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Bethesda
Bethesda
RPG
1
06.07.02

Elder Scrolls 3: Morrowind


When Morrowind came out, it totally smacked my expectations of what a game could be up-side the head. Never has a game provided me with the sheer epic scope of that in Morrowind. Console-oriented gamers may confuse my definition of epic and think I am talking about the scope of the game's story, as it is referred with most console RPGs. But no, do not make that mistake. When someone calls a Final Fantasy or a Dragon Warrior epic, it may be due to their respective stories, but when you call Morrowind epic, you're talking about it's world. Instead of a linear, go-where-you're-told story of many a console RPG, in Morrowind is instead replaced with an open-ended, do-what-you-want life. Gone are the spiky-haired, melodramatic, whiny lead characters, replaced in Morrowind by you. Gone are the lifeless towns, characterized by single traits among them, in Morrowind given life, recognization, worth in their whole.

You see, Morrowind's story is only as good as you put into it. Morrowind doesn't tell you how to do your business, but gives you the opportunities and tools to find out and delve into this world of theirs and make the story good. You're not forced to read anything or listen to anyone, but the more you do, the better the rest of the game gets. You can literally find hundreds of actual in-game books with pages and pages of entails into the history, civilization, lifestyles, towns, people, and places of Morrowind. Almost any insignificant thing in Morrowind is given significance and worth in the writings found across the land, every book you read gives you even more incite into something you would have no idea would even be worth giving a second look otherwise.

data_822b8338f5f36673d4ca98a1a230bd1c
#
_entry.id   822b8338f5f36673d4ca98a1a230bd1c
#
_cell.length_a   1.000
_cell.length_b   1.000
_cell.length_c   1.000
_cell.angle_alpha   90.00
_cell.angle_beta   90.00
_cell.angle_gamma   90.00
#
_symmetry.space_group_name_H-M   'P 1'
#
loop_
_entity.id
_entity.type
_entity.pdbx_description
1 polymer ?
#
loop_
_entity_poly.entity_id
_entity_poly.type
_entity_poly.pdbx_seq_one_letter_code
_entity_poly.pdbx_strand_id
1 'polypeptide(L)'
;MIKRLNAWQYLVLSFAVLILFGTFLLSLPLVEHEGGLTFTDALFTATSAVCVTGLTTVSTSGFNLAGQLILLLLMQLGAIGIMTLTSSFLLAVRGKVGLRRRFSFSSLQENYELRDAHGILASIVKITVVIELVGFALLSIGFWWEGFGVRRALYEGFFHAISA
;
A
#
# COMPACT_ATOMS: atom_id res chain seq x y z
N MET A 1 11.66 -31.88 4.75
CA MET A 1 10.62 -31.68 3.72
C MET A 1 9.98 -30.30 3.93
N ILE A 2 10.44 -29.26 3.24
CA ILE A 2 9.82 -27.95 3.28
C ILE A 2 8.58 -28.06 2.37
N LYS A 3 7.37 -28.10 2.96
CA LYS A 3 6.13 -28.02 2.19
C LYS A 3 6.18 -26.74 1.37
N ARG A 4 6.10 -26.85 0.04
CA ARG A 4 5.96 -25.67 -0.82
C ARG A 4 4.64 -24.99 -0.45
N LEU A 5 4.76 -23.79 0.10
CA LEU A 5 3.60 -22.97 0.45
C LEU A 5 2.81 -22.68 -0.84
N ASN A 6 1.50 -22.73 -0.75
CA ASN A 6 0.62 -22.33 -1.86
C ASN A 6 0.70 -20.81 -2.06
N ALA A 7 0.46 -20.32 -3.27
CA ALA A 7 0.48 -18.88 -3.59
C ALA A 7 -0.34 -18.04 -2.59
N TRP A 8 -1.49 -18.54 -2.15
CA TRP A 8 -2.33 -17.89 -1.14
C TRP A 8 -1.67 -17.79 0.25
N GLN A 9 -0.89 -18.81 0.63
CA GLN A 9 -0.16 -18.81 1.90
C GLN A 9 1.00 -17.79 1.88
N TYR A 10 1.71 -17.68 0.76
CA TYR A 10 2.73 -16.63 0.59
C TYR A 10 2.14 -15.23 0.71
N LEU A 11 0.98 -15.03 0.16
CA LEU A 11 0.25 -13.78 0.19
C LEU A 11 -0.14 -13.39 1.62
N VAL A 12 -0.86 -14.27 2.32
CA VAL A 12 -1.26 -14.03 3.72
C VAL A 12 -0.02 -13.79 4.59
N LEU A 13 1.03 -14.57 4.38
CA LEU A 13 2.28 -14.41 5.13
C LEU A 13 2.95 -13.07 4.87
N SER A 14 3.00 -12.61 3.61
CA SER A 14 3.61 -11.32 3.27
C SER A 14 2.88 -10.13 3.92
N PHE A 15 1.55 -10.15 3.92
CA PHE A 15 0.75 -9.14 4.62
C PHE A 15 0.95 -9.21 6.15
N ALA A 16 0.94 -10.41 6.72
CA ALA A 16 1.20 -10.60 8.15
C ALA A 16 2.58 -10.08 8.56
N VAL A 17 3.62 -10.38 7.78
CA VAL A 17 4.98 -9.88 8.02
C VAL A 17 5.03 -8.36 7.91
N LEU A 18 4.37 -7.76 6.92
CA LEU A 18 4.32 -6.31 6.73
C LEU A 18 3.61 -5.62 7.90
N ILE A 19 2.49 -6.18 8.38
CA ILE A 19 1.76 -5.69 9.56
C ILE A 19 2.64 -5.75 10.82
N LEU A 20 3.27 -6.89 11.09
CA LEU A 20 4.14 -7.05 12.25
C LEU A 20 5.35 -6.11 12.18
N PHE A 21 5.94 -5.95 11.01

If it hadn't been driven home yet, let's put it in dead center; Morrowind is a living, breathing, world. Everything in Morrowind weaves together so, so well, threading you into it's vast expanse. You really come to 'learn' this world of Morrowind, through books, through traveling, through battle and trade, everything in Morrowind is so well defined as if it were an entire game in itself. Traveling really feels like traveling, you'll often find yourself traveling for days (in-game time) when going by foot from one town to another. Fighting actually takes work, if you want to be any good in fighting, you actually have to train with each weapon you want to use and actually do well with it, not just rely on a weapon's attack rating. Everything feels like an entirely new aspect of game play, all of it coming together to make this world come alive, and make you feel more like you're playing in the game than any other game before it.

And that my friends is the beauty of Morrowind. This game lets you play it how you want to play it, not how you're directed to play it. If you want to be an honest, law-abiding warrior, you can. If you'd rather fancy yourself a master thief, robbing and back stabbing for your self-gain, go right ahead. Want to live the dangerous life of a wealthy contraband trader?

Yes sir. Powerful sorcerer? You bet'cha. This is just but a tiny example of the vast array of life-styles you can live in Morrowind, or of course, you can live them all. This is what makes Morrowind so unbelievably good. It's the unprecedented freedom you're given, the ability to make of yourself what you wish, and do as you please.

Gameplay